1. worldschooled says:

      Well I guess perfect is pretty hard to obtain, not matter what you are doing. That is what makes it all so interesting.

  6. Nadine Hudson says:

    Dear Amy and your wonderful family
    I am so happy you came to this point and you have thoughts about how to make all of you happy.
    May I just give you one very sincerely meant advise? Stop planning and thinking so much. Who knows what will happen in a few years. You might all be longing to have a house and a stable life, your children might want to go to school and might like to stay home with friends. Or they might not. Nobody knows. Life sometimes takes strange turns and for us, we always felt it was best to just head out into the world without any plans and see what comes. When something came up, we made the best of it all. Like now, when our children want to go to school and I cannot tell you in words how much they blossom and how much they enjoy a settled school life. This might change again, I am sure it will, and we take every day as it comes and enjoy what ever.
    So please, just enjoy your flight to Hong Kong, take an overnight train to Guilin from there, stay at the Outside Inn near Yangshuo (the hotel we used to run :-)) and travel where ever the mood and destination takes you. And when you are ready, go home and when you are ready again, set out again. Like Alfred Hitchcock said: Things never turn out the way you expect.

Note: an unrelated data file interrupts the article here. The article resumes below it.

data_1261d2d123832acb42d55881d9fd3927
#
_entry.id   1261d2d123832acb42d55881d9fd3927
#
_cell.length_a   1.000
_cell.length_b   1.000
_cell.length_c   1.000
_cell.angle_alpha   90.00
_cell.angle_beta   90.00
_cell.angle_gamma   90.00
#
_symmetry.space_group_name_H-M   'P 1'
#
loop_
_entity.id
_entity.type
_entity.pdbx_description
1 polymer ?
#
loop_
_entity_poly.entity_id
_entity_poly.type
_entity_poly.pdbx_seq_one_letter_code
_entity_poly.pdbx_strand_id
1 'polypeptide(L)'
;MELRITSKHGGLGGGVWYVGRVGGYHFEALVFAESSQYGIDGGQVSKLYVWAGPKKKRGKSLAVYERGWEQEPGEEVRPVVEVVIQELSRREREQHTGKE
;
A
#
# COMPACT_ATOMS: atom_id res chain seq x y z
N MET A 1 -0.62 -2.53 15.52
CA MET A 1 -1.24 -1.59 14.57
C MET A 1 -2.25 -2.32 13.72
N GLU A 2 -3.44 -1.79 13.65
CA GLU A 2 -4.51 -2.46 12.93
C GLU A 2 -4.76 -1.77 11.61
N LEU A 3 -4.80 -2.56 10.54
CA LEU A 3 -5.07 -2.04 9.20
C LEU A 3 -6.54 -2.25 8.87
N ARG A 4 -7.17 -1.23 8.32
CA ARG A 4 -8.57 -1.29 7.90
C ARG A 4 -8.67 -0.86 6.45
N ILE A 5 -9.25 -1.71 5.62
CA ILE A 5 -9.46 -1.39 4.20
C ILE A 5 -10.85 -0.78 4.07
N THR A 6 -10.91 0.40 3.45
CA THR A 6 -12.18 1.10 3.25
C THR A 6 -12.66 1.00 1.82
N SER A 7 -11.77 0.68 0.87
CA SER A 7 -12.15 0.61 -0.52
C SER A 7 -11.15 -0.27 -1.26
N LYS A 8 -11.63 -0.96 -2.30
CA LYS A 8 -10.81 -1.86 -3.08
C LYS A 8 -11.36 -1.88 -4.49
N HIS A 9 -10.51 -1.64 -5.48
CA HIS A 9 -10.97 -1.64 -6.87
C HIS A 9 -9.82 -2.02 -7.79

I often try and work out details myself, try to figure out how to live the next few years, and each time I have to remind myself that a) we are four individuals and not just one and b) things never happen the way we plan them anyway. So lets throw it all over board and just go and enjoy life. And you will! Asia is waiting for you. Good luck and enjoy! With you in warn thoughts… Nadine

    1. worldschooled says:

      Me stop planning and thinking? That is like a fish not swimming! I have always been a planner but I count it as one of my virtues. Its how I get things done, how I work through problems, how I set goals for myself…if I am not planning something I am bored!

      I understand your point though. Things will change for us as they always do. At that point I’ll make new plans. Nothing is permanent. 🙂

      1. Nadine Hudson says: